How to Make a Samurai Sword Hilt

Written by michael o. smathers
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How to Make a Samurai Sword Hilt
A katana hilt has an inner core of wood wrapped with sharkskin and cotton cord. (katana image by NetGraphi from

The katana, or samurai sword, requires perfect condition of all its parts to maintain its structural integrity and keen cutting edge for use as a weapon. Although properly-maintained katana blades can last for decades or centuries, other portions of the sword require replacement. If you have a katana and associated fittings, but need a new hilt, you can make the hilt yourself rather than having to buy one. This allows you to shape the hilt to your particular blade.

Skill level:

Things you need

  • Katana blade with full-length nakago (tang)
  • 2 seppa (spacers)
  • Fuchi (hilt collar)
  • Kashira (pommel cap)
  • Habaki (blade collar)
  • Tsuba (handguard)
  • Mekugi (bamboo retaining pegs)
  • 2 inch-by-4-inch lumber, 18 inches
  • Wood clamps
  • Saw
  • Pencil
  • Wood chisel
  • Drill, 1/4-inch bit
  • Drill, 3/16-inch bit
  • Wood glue or rice glue
  • 320-grit sandpaper
  • Same (sharkskin), 14-inch width
  • Wood epoxy
  • Ito (hilt wrapping)

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  1. 1

    Split the 2-by-4 lumber down its long axis on the narrow plane two-thirds of the width across. Align the two pieces so that the grain of the cross-section forms a V-like shape. This ensures that warping of the whole hilt will cancel out on the two sides. You should have one piece twice as thick as the other. Set the thinner piece aside to work with later.

  2. 2

    Fit the habaki, seppa, tsuba and other seppa onto the blade. Place the end of the 2-by-4 flush against the second seppa, and trace the outline of the ura---inner, or right---side of the nakago (tang, the portion of the blade covered by the hilt) onto the wood. Make your lines dark.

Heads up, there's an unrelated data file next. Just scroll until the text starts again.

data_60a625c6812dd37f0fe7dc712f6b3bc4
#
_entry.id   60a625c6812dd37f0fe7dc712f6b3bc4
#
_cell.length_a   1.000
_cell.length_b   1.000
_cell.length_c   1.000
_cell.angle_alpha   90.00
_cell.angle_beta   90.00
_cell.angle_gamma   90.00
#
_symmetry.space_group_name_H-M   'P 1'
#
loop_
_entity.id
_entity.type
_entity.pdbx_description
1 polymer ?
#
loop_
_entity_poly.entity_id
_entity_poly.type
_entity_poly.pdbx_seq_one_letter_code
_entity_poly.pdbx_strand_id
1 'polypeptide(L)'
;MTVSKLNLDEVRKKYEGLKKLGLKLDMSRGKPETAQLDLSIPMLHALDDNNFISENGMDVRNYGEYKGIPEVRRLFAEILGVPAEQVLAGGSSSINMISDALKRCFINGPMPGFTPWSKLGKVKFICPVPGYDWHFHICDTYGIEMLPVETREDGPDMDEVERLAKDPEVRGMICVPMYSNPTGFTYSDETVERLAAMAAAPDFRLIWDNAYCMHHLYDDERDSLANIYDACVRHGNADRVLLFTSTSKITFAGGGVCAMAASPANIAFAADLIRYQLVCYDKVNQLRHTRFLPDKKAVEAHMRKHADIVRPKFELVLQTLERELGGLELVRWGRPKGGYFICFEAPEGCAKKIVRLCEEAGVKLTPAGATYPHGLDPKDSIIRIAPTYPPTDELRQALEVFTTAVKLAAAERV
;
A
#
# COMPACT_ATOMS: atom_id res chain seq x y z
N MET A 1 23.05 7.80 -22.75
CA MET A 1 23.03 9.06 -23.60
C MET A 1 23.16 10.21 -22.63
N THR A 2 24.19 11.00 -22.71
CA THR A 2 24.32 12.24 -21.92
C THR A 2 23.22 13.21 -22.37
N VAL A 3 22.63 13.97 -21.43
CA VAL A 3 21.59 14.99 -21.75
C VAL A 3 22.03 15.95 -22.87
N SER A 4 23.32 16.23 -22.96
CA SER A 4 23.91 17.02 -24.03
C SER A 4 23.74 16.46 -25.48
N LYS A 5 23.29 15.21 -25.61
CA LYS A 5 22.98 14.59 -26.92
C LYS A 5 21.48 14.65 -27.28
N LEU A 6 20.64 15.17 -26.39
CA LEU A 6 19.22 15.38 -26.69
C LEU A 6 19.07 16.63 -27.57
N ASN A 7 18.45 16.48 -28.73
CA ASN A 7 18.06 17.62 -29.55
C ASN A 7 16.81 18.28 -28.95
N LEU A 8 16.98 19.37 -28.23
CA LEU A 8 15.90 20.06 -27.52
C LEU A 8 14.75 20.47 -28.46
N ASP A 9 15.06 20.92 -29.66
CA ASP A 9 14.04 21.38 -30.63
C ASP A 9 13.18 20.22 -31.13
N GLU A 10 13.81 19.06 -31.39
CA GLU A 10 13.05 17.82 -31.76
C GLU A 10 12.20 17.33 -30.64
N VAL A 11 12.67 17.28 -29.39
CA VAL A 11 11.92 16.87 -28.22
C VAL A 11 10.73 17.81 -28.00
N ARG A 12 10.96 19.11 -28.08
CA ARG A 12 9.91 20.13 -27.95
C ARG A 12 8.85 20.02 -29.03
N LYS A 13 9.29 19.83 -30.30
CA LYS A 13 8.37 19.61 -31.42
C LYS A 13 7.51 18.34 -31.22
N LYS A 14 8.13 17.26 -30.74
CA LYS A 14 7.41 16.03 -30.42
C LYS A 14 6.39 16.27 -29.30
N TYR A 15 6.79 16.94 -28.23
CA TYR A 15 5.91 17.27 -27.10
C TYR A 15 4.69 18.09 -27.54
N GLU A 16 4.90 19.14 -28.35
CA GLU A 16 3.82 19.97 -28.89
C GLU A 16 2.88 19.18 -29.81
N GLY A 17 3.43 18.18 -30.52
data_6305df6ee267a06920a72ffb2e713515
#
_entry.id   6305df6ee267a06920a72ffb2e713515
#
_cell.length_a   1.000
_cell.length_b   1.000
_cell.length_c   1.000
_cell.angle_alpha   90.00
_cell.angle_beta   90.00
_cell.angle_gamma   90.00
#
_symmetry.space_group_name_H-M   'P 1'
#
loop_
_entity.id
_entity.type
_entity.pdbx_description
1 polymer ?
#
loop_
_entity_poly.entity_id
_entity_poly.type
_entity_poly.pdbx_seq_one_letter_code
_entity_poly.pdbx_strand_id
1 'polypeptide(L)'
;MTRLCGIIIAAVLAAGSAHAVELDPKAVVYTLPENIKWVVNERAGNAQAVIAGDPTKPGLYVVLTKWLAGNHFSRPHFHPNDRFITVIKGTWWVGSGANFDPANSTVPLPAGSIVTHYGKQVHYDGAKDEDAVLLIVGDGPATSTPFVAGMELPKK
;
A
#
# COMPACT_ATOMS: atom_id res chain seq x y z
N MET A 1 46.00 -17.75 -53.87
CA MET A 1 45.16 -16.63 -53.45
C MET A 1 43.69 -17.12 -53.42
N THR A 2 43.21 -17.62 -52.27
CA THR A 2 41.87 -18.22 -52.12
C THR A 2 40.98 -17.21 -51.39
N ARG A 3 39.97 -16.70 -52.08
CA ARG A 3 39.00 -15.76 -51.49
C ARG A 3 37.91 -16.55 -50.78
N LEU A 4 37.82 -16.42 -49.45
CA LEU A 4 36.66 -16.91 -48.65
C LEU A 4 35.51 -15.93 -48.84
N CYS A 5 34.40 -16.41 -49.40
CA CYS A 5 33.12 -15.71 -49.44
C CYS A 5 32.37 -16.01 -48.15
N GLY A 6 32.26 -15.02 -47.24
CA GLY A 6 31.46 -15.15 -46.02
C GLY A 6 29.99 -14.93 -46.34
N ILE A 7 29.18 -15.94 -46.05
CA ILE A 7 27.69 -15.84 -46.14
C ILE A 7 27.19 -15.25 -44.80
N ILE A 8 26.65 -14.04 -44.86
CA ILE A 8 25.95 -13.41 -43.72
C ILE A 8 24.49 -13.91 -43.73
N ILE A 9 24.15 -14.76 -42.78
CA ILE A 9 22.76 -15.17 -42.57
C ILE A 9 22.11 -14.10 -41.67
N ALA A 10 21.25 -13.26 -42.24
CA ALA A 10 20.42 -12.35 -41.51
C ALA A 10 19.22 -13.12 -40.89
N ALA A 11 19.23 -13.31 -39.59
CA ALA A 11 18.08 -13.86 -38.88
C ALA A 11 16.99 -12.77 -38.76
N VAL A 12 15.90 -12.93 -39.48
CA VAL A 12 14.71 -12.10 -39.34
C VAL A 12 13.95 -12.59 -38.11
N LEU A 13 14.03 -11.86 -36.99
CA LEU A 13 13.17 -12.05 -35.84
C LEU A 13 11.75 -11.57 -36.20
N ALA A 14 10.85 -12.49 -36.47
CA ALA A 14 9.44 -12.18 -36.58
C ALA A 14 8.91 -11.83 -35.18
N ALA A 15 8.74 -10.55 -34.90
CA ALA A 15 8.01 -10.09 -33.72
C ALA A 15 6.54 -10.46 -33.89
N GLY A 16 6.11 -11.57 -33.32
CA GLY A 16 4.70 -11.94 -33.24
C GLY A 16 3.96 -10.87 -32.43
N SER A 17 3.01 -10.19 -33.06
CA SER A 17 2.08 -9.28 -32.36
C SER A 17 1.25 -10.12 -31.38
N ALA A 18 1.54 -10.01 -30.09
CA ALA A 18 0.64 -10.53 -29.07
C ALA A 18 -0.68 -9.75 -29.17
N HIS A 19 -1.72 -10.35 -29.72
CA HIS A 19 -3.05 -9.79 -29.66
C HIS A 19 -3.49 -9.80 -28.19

3. 3

    Draw another set of guidelines representing the full, exact depth of the nakago onto the wood. Chisel the space out at a shallow angle. Remove small bits of wood at a time. It's better to have too little space than too much; a loose katana hilt can cause a lethal accident or irreparable damage to the blade.

  4. 4

    Cut the excess length from the end of the hilt. According to, the end of the hilt should extend no more than 1 1/2 inches past the nakago.

  5. 5

    Clamp the two sides of the hilt together and slide the blade in. Check its fit---you should be able to slide the blade out easily, but it shouldn't move inside the hilt.

  6. 6

    Remove the omote---outer, or facing left---side and place the ura side flat with the blade fitted into it. Trace the inner circumference of the mekugi-ana---the hole in the nakago---and drill through it with the 3/16-inch drill bit. Remove sawdust.

    Flip the assembly over. Drill through the hole with the 1/8-inch drill bit, and you should now have a hole going all the way through the hilt, lined up with the mekugi-ana. It should be slightly wider on the ura side---this enables the mekugi to stay in place.

  7. 7

    Remove the blade. Glue the ura and omote sections of the hilt together. Ensure they align perfectly---once you set the glue, the pieces cannot move and should not be disassembled. Wait for the glue to set and dry.

  8. 8

    Trace the outlines of the fuchi (hilt collar) and kashira (pommel cap). Use the 220-grit sandpaper to sand the shape of the hilt to match them---it should resemble an oval. Chisel out indentations for the fuchi and kashira as needed. Measure the distance from the end of the hilt to the mekugi-ana.

  9. 9

    Soak the same in a bowl for seven minutes, enough to make it pliable enough to shape. Wrap it around the katana hilt, starting from the edge surface. Ensure that no air bubbles or spaces remain between the same and hilt, and note any excess you need to cut off. After cutting, lightly coat the hilt in wood epoxy and rewrap the same. Tie it in place with the Ito by wrapping the Ito all the way around the same.

  10. 10

    Measure along the same to the location of the mekugi-ana and make a hole even with it. Drilling the mekugi-ana in consecutive steps removes guesswork and the need to potentially drill through the sword blade, which would damage and devalue the sword. Put the fuchi and kashira on the hilt.

  11. 11

    Place the midpoint of the Ito in the middle of the underside of your hilt, flush with the fuchi. Begin wrapping both sides downward around the hilt in a crisscrossing fashion, so a line of diamond-shaped openings show between the wrappings. Ensure the mekugi is uncovered.

  12. 12

    Assemble the full sword: place the habaki, seppa, tsuba, and second seppa on the blade, then slide the hilt into place and insert the mekugi into the ura side of the hilt. Hammer it all the way into place so none of it protrudes. Your katana now has a new hilt.

Tips and warnings

  • Always inspect the mekugi before using a katana. Replace it if necessary.

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